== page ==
Project 25

De vous à moi


OV Project has joined forces with curator Emmanuelle Indekeu (Island, Brussels) to curate its new exhibition OV25 — De vous à moi.

De vous à moi refers to the secrecy of a conversation, implying that, what’s being said or shown remains between four walls. The visitor acts as a witness, peeping at a scene he should not see. The window display is staging an unoccupied parlour: a daybed, a chair, a side table. A notebook is opened, as if someone was just there. Frames are covering the walls hinting at the curiosity of passers-by to stop and take a look at this resting scene.

What is the story being told?

The configuration reminds us of a psychoanalyst office: the couch where the patient lays, the chair and the table slightly set back for the analyst. The works presented in the window are reflections on the wanderings of one’s mind. As a direct echo to psychoanalysis as first developed by Freud and then by Lacan, the created realm offers an overview of key concepts such as anxiety, sexuality, fear of death, fetishism. From the street we are standing outside of this intimate scenery, the window acting as the fourth wall.

It seems that sooner or later a character will appear to perform the opening act. But instead, the scene remains unmoved as if the clock had stopped, and slowly what’s in front of us becomes a representation of a time standing still.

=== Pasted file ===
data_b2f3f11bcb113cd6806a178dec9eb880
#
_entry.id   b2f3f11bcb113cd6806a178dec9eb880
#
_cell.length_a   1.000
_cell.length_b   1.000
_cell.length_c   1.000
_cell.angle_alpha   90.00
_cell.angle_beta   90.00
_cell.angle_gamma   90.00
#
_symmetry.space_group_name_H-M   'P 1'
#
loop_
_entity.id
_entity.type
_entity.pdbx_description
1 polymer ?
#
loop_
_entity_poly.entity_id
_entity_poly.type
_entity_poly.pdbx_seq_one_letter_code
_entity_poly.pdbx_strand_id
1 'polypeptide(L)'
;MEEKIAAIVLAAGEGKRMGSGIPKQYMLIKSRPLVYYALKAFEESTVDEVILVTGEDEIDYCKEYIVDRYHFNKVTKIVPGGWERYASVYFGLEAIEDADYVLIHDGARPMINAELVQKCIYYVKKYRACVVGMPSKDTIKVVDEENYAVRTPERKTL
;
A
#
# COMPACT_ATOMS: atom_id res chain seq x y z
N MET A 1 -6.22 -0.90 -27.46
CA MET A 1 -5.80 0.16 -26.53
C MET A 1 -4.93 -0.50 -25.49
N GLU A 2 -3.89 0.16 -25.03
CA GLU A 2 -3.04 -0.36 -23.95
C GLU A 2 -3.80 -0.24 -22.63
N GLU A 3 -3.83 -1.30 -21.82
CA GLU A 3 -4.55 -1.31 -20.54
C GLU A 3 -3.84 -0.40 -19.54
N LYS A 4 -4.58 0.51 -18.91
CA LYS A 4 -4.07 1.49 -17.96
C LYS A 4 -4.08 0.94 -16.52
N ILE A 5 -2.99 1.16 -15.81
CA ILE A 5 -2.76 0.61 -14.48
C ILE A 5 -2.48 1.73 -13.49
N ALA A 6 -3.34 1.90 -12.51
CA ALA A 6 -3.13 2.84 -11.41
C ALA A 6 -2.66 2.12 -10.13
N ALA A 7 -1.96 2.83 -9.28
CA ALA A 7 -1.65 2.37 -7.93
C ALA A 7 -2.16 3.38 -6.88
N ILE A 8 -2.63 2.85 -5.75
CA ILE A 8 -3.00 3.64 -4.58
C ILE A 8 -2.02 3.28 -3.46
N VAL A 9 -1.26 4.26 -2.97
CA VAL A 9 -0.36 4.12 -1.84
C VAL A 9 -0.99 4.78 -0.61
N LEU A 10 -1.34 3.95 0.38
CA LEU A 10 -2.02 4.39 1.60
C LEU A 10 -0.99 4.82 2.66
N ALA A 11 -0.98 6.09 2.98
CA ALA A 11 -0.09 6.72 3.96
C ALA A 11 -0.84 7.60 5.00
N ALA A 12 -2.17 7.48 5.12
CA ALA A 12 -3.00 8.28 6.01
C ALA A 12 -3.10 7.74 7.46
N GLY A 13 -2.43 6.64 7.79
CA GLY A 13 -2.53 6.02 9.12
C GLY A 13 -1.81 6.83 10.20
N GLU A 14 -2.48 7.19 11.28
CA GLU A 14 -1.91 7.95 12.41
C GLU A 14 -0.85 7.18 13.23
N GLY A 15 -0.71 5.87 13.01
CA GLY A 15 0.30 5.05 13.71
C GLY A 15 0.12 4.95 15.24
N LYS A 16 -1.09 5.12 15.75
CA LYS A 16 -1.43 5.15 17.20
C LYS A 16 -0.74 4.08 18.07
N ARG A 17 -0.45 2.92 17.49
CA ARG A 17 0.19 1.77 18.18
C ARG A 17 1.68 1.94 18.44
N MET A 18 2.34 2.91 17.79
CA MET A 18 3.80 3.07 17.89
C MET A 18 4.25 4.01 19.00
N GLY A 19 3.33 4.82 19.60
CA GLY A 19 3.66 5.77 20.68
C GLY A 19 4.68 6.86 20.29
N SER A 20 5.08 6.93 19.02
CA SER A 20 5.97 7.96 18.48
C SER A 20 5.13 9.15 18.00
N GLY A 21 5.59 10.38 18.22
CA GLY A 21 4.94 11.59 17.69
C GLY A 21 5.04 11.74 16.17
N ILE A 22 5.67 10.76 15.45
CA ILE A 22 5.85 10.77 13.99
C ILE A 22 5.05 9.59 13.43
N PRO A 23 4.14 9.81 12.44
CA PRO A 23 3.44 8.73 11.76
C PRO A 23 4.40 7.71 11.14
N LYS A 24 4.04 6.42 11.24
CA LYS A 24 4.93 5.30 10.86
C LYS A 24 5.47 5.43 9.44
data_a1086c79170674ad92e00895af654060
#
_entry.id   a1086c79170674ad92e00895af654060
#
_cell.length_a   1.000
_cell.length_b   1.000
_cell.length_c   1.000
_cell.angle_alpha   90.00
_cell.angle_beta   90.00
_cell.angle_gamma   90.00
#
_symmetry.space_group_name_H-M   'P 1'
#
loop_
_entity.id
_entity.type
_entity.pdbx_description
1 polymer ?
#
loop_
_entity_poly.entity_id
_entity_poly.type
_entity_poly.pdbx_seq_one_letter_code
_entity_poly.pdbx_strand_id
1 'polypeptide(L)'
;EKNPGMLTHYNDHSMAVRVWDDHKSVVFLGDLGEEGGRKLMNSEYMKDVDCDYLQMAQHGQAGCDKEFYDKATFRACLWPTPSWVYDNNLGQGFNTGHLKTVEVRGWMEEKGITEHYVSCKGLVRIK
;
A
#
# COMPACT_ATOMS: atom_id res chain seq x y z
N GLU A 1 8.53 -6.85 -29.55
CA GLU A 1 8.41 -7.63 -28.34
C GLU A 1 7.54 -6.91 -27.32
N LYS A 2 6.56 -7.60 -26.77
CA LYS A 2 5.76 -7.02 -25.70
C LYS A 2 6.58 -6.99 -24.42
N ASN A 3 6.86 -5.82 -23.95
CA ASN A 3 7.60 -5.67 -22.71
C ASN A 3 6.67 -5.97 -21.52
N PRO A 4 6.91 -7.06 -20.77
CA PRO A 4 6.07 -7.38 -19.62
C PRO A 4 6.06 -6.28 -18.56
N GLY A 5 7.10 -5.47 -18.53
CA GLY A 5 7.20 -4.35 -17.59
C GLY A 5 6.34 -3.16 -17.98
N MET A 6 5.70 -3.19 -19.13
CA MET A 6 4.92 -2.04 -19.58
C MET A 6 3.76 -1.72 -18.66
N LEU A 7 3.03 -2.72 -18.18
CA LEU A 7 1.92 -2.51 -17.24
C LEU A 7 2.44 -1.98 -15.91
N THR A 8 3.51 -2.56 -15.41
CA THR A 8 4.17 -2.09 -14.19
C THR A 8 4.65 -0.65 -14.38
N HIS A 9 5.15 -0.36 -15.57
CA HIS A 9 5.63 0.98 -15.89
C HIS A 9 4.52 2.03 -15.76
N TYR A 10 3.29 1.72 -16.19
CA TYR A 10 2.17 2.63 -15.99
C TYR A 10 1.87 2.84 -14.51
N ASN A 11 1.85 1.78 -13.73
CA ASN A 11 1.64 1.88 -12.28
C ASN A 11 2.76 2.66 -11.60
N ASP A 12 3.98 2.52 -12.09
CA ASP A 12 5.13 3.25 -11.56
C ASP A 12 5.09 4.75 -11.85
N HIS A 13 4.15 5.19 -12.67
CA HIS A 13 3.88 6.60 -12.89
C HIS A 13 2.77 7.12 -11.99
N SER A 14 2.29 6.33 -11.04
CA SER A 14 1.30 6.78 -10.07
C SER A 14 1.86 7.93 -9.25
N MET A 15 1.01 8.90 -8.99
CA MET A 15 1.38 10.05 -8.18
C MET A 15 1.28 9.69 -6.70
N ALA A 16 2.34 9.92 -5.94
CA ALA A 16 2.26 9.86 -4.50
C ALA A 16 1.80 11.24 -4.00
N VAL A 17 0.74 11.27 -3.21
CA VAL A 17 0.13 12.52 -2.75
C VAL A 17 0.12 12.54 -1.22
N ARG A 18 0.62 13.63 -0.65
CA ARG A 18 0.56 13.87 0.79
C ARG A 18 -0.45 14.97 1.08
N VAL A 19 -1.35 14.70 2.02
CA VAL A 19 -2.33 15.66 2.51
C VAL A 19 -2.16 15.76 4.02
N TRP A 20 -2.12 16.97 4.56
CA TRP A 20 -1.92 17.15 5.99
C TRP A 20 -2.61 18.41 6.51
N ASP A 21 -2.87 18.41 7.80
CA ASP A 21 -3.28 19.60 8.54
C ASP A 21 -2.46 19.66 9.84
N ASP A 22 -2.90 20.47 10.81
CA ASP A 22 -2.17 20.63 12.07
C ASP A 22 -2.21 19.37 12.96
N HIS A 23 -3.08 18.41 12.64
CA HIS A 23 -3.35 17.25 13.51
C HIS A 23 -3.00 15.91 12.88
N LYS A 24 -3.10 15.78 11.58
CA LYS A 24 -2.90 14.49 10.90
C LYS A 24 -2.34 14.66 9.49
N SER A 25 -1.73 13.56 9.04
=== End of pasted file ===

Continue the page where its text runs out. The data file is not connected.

But what happens when nothing moves, nothing changes? We lose the notion of time. On the contrary, what would happen if an action would take place but time would remain the same? We would be condemned to repeat our actions endlessly, with no other perspective than what the time dictates us, just like the Mad Hatter in Lewis Carroll’s Alice’s Adventures in Wonderland, who has been punished for “murdering the time”[1].

“[Time] won’t do a thing I ask! It’s always six o’clock now […] “it’s always tea-time, and we’ve no time to wash the things between whiles.”

“[…] Then you keep moving round, I suppose?” said Alice.

“Exactly so,” said the Hatter: “as the things get used up.”

“But what happens when you come to the beginning again?” Alice ventured to ask.”[2]

Through the image of the characters going endlessly from one clean cup to another, the aforementioned excerpt not only shows the absurdity of a race against a time that stays the same but also points at the vacuity of rituals performed systematically, annihilating any sort of critical ability.

Whether the scene unfolding in the window display is a representation of the passing of time, or conversely, of the time suspended, it brings us back to a more general way of approaching phenomena. The works exhibited, addressing directly our subconscious, are a means to reassess our positions as human beings, while the staging of the exhibition which creates a sense of expectancy, calls for new perspectives: what are we looking at? Or maybe rather, what are we waiting for?



[1] Alice’s Adventures in Wonderland, ‘A Mad Tea-Party’, Lewis Carroll, The Project Gutenberg EBook, 2008

[2] ibid.


Ov25 De Vous À Moi Duo
1.

Irving Penn

Ov Irving Penn Cigarette 98 Ny 1972
  • Cigarette 98, New York, 1972
  • platinum palladium print
  • 58.5 x 43 cm (23 x 17 in.)
  • edition of 18
  • signed and annotated verso with stamps
2.

Pablo Picasso

10 4 71
  • Eau-forte, 10 avril 1971
  • 37 x 49,5 cm
  • Exemplaire n°38/50